To understand history is an immense task. There is prehistory, or the history before any recorded history; protohistory, which is the period of transition between prehistory and recorded history where written language was being formed; and then you have recorded history. Recorded history means written accounts of happenings in the past. Many cultures only had an oral tradition of history, and sometimes written history in some countries has only started recently. Let us look at the beginning of recorded history, and see how it unfolded.
Though there is some argument has to what constitutes written history, as there were Jiahu symbols around 6600 B.C., Vinca signs around 5300 B.C., and more examples of very simple scripts (Smail, Daniel Lord), writing systems were being developed starting from the early dynastic periods of Egypt, Mesopotamia, and Sumer. At this time, approximately 3500 B.C., these three regions were developing writing systems at roughly the same time and composing chronologies (Kott, Ruth E). However, the earliest written history was mostly concerning Pharaohs, though the reliability and quality of the accounts have been put into question. These accounts were found at archaeological dig sites (Greer, Thomas H.). The languages used for the earliest historical records were Egyptian hieroglyphs and the Sumerian archaic cuneiform script.
Traveling to China, around 2000 B.C., history started being recorded in oracle bone script (Acta Archaeologica Sinica). Later, in 5th century China, the Zuo Zhuan was written by Zuo Qiuming. This document is the first written narrative historical record, and covers Chinese history from 722 to 468 B.C. (Boltz, William G.). Not long after, historical records were taken to a new level with The Book of Documents, or Shujing, which had recorded speeches of the Zhou Dynasty, and information about other dynasties. It has 58 chapters, each having a preface supposedly written by the great philosopher Confucius (Baxter, William H.; Sagart, Laurent).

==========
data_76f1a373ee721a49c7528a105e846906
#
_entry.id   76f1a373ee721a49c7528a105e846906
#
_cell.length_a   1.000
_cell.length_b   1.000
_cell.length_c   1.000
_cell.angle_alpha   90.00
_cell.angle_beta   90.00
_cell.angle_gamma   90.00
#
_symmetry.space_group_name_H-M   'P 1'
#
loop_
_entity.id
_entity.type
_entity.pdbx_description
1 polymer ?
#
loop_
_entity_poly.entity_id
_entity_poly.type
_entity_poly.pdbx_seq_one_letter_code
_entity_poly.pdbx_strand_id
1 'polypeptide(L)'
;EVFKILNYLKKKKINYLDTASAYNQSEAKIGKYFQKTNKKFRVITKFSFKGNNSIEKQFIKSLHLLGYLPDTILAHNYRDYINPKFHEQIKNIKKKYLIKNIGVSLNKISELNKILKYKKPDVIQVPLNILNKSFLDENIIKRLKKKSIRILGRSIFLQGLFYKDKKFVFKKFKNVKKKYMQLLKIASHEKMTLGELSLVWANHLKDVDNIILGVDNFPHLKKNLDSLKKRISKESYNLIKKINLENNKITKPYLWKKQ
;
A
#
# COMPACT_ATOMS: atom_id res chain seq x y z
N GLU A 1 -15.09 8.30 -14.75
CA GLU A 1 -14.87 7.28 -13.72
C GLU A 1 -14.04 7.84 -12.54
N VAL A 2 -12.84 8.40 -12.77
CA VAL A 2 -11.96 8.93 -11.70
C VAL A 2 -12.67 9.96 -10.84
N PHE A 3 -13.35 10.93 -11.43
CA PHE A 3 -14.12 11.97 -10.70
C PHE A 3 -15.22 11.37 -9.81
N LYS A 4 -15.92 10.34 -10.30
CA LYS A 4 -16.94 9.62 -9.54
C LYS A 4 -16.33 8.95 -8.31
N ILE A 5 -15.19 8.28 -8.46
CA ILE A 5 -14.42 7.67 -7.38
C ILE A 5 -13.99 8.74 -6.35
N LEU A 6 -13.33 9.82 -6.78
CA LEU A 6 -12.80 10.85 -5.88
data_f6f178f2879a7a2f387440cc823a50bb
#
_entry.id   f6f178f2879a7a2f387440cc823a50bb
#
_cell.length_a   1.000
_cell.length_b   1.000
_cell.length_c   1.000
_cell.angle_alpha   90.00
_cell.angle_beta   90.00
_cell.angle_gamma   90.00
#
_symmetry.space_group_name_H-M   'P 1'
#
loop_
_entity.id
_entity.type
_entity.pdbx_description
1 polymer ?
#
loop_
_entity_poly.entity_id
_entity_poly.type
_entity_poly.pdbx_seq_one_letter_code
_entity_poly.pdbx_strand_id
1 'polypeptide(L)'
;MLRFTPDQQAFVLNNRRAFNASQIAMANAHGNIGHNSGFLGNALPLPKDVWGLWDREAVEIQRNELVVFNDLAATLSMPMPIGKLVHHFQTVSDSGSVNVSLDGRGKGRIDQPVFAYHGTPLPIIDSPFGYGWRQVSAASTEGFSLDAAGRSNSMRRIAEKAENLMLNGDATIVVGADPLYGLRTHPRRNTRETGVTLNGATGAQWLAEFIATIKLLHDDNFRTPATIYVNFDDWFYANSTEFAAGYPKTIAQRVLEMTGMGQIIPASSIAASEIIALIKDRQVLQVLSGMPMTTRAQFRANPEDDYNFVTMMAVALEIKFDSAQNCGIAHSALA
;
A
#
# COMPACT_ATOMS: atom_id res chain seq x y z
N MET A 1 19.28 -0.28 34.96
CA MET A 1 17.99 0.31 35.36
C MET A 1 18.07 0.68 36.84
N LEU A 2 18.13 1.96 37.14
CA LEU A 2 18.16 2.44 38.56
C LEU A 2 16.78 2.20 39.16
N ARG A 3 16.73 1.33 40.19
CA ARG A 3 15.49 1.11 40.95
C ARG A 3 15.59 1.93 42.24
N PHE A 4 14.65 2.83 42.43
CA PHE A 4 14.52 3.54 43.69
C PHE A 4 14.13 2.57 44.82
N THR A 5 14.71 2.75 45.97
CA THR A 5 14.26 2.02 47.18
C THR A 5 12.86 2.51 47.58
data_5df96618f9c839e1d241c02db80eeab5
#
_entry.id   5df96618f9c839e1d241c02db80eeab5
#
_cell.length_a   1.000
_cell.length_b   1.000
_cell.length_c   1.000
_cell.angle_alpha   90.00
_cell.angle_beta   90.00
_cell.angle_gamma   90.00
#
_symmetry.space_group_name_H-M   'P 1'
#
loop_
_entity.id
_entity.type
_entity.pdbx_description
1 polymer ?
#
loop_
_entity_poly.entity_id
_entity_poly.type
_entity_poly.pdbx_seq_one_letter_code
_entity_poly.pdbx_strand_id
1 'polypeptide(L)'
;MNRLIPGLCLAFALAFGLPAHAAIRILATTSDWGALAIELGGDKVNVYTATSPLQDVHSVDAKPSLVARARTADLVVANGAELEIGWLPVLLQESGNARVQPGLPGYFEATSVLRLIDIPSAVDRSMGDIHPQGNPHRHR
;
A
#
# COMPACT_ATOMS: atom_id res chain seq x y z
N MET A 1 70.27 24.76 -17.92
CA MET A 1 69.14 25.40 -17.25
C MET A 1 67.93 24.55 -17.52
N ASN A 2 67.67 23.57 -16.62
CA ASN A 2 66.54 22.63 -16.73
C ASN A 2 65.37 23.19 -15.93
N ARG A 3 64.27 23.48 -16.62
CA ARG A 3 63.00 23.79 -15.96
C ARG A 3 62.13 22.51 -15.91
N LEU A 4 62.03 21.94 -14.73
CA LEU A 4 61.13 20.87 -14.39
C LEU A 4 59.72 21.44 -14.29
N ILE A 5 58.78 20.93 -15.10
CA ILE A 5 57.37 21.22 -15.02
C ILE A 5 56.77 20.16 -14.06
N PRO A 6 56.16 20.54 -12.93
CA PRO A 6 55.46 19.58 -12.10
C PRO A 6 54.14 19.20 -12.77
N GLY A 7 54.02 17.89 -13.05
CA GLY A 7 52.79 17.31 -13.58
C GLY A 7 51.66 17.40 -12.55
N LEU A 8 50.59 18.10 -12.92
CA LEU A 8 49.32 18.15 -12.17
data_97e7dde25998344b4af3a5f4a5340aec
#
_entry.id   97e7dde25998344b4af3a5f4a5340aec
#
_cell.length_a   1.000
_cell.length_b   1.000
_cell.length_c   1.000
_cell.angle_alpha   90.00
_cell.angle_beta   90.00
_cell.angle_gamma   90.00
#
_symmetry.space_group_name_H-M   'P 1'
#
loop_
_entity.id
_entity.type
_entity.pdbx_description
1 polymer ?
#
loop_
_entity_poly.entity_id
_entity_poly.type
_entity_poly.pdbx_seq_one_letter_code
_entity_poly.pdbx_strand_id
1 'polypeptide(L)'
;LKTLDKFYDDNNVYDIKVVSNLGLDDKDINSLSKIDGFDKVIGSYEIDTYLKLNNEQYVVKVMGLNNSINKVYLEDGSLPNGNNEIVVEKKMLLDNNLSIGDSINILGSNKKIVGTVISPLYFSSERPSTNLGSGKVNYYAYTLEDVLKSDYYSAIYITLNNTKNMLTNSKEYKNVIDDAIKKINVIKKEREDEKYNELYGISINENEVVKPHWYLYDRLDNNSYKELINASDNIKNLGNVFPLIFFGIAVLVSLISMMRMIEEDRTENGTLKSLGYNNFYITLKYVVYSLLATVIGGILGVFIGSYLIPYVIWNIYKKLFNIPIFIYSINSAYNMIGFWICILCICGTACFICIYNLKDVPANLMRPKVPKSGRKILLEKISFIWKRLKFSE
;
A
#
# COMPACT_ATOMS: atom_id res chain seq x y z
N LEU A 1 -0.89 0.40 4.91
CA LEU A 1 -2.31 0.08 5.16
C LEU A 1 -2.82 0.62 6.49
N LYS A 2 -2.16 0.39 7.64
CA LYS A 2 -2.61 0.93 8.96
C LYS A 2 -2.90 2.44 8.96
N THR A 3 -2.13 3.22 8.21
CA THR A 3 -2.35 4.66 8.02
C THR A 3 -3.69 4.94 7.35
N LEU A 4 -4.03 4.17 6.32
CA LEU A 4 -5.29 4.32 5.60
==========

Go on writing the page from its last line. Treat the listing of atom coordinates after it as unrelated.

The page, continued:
Lastly, coming to Europe, we have The Histories written by Herodotus of Halicarnassus between the 450s to the 420s B.C. Though the record is partial in terms of perspective, it covers the history of wars and politics between Western Asia, Northern Africa, and Greece at the time (Herodotus). However, though written a bit later, History of the Peloponnesian War by Thucydides (c. 460 B.C. – c. 400 B.C.) is said to be the first impartial record of history through a well-developed method, which presents information objectively (Lamberg-Karlovsky, C. C. & Jeremy A. Sabloff).
Through the earlier accounts of history from Egypt and Sumer, to the scientific Greek historical narratives, written history has taken its time to develop it style, presentation, and craftsmanship. Beginning with the formation of symbols in protohistory, literacy blossomed as early as 3500 B.C., and people have been telling the story of what it is like to live on Earth and what happened before their time ever since. Though historical accounts are never exactly objective, they are windows into a time we can only imagine.
Smail, Daniel Lord. On Deep History and the Brain. An Ahmanson foundation book in the humanities. Berkeley: University of California Press, 2008.
Kott, Ruth E. “The origins of writing.” The University of Chicago Magazine.
Greer, Thomas H. (2004). A Brief History of the Western World. Cengage Learning. p. 16. ISBN 978-0534642365.
“综述”, 中国考古学报第5册(Acta Archaeologica Sinica)(in Chinese). 《考古学报》编辑部. 1951.
Boltz, William G. (1999). “Language and Writing.” In Loewe, Michael; Shaughnessy, Edward. The Cambridge History of Ancient China. Cambridge: Cambridge University Press. pp. 74–123. ISBN 0-521-47030-7.
Baxter, William H.; Sagart, Laurent (2014). Old Chinese: A New Reconstruction. Oxford; New York: Oxford University Press. ISBN 978-0-19-994537-5.
Herodotus (1987). The History, translated by David Grene. University of Chicago Press. ISBN 0-226-32770-1.
Lamberg-Karlovsky, C. C. & Jeremy A. Sabloff (1979). Ancient Civilizations: The Near East and Mesoamerica. Benjamin-Cummings Publishing. p. 5. ISBN 0-88133-834-6.